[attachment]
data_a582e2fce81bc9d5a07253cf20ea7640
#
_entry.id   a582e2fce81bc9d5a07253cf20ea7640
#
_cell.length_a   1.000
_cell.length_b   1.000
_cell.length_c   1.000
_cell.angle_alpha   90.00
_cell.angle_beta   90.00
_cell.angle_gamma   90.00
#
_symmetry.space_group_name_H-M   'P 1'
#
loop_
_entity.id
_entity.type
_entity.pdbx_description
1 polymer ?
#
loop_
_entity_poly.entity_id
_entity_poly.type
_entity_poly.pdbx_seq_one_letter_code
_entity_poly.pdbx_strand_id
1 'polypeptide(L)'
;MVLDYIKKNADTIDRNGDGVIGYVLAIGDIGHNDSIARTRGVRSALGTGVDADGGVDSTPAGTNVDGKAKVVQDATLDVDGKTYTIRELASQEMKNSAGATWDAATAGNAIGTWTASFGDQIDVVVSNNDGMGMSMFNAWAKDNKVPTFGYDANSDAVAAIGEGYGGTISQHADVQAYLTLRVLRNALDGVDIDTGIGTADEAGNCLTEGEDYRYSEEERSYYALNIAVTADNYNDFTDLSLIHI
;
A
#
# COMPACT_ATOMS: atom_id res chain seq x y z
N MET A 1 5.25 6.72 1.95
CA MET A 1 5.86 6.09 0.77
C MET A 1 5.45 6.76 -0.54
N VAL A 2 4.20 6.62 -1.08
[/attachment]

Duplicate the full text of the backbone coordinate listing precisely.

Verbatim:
data_a582e2fce81bc9d5a07253cf20ea7640
#
_entry.id   a582e2fce81bc9d5a07253cf20ea7640
#
_cell.length_a   1.000
_cell.length_b   1.000
_cell.length_c   1.000
_cell.angle_alpha   90.00
_cell.angle_beta   90.00
_cell.angle_gamma   90.00
#
_symmetry.space_group_name_H-M   'P 1'
#
loop_
_entity.id
_entity.type
_entity.pdbx_description
1 polymer ?
#
loop_
_entity_poly.entity_id
_entity_poly.type
_entity_poly.pdbx_seq_one_letter_code
_entity_poly.pdbx_strand_id
1 'polypeptide(L)'
;MVLDYIKKNADTIDRNGDGVIGYVLAIGDIGHNDSIARTRGVRSALGTGVDADGGVDSTPAGTNVDGKAKVVQDATLDVDGKTYTIRELASQEMKNSAGATWDAATAGNAIGTWTASFGDQIDVVVSNNDGMGMSMFNAWAKDNKVPTFGYDANSDAVAAIGEGYGGTISQHADVQAYLTLRVLRNALDGVDIDTGIGTADEAGNCLTEGEDYRYSEEERSYYALNIAVTADNYNDFTDLSLIHI
;
A
#
# COMPACT_ATOMS: atom_id res chain seq x y z
N MET A 1 5.25 6.72 1.95
CA MET A 1 5.86 6.09 0.77
C MET A 1 5.45 6.76 -0.54
N VAL A 2 4.20 6.62 -1.08